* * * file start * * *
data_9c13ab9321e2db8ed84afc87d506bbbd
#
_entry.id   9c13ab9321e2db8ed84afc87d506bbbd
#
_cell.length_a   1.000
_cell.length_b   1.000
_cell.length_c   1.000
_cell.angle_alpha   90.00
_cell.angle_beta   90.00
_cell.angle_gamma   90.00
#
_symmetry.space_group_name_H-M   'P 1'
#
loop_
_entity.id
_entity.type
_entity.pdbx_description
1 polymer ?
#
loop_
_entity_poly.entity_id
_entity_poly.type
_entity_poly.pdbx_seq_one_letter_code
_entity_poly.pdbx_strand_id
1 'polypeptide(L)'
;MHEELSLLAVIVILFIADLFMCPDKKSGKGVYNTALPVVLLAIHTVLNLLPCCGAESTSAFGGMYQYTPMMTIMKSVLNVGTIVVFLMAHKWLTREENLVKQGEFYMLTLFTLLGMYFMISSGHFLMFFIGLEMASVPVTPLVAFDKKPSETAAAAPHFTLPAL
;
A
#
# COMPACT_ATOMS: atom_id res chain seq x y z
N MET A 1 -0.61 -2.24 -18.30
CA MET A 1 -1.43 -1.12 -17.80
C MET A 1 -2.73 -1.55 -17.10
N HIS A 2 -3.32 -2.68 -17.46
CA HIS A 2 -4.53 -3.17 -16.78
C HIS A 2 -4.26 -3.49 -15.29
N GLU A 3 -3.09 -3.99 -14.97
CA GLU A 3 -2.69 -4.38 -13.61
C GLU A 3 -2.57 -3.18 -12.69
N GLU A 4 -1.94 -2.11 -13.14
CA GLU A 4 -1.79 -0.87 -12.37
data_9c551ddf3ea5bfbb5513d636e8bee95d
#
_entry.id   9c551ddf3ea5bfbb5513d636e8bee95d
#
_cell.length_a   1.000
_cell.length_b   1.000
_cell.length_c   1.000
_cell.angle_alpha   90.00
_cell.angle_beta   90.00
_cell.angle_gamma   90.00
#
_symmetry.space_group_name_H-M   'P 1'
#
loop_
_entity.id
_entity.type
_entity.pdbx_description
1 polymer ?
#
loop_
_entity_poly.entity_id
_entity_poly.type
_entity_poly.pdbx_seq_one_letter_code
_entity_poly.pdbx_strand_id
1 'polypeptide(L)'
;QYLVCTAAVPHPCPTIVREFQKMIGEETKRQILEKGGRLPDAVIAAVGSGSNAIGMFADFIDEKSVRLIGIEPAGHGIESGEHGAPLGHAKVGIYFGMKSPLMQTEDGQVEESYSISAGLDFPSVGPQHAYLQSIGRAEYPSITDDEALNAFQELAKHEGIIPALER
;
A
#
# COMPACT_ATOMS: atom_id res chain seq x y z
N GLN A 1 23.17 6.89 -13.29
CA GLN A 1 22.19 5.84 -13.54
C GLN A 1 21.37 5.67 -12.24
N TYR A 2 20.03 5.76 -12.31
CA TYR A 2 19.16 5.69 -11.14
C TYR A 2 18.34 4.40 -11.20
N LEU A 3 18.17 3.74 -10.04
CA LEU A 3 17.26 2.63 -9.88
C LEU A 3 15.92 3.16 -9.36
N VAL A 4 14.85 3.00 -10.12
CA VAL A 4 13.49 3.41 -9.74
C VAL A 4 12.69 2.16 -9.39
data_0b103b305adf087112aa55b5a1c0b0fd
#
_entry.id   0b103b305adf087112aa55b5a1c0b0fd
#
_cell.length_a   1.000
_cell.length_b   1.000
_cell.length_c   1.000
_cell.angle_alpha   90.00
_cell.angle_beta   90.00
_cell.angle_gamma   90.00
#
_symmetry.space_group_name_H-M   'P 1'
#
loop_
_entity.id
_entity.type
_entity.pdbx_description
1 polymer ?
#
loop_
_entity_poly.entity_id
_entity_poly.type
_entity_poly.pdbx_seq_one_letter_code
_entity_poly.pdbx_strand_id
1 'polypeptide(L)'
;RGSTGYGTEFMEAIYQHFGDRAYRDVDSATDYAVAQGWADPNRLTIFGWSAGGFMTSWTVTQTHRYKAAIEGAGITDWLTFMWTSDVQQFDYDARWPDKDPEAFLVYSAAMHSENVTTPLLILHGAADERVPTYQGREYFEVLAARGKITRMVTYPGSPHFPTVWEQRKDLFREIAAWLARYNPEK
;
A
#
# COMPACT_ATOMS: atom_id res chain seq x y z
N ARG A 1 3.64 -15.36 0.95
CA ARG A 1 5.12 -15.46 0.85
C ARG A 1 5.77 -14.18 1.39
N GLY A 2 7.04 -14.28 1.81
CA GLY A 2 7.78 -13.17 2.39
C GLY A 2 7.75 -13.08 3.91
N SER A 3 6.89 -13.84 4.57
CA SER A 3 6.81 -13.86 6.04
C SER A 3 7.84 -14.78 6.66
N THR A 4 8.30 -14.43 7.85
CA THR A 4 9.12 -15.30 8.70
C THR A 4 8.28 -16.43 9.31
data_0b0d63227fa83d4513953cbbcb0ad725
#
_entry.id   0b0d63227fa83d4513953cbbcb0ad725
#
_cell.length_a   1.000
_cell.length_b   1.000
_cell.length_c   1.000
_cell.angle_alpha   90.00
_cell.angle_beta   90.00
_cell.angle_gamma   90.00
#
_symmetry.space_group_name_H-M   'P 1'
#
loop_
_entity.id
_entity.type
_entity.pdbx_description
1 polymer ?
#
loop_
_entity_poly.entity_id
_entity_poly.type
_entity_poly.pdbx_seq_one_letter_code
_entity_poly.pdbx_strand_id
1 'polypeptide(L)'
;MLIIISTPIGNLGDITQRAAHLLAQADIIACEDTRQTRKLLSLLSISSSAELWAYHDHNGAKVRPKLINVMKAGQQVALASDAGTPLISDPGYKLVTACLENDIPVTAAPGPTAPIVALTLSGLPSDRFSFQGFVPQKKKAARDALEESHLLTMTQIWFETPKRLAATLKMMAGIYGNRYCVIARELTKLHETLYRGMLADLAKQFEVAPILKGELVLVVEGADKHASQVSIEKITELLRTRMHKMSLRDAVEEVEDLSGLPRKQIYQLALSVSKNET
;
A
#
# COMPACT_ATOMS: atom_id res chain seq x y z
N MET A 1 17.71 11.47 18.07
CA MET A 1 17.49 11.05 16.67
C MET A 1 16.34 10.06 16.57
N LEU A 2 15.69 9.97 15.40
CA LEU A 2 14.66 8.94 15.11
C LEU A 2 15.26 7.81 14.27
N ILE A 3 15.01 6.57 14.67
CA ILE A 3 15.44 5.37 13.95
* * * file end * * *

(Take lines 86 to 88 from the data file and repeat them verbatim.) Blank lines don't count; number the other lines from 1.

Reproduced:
_entry.id   0b103b305adf087112aa55b5a1c0b0fd
#
_cell.length_a   1.000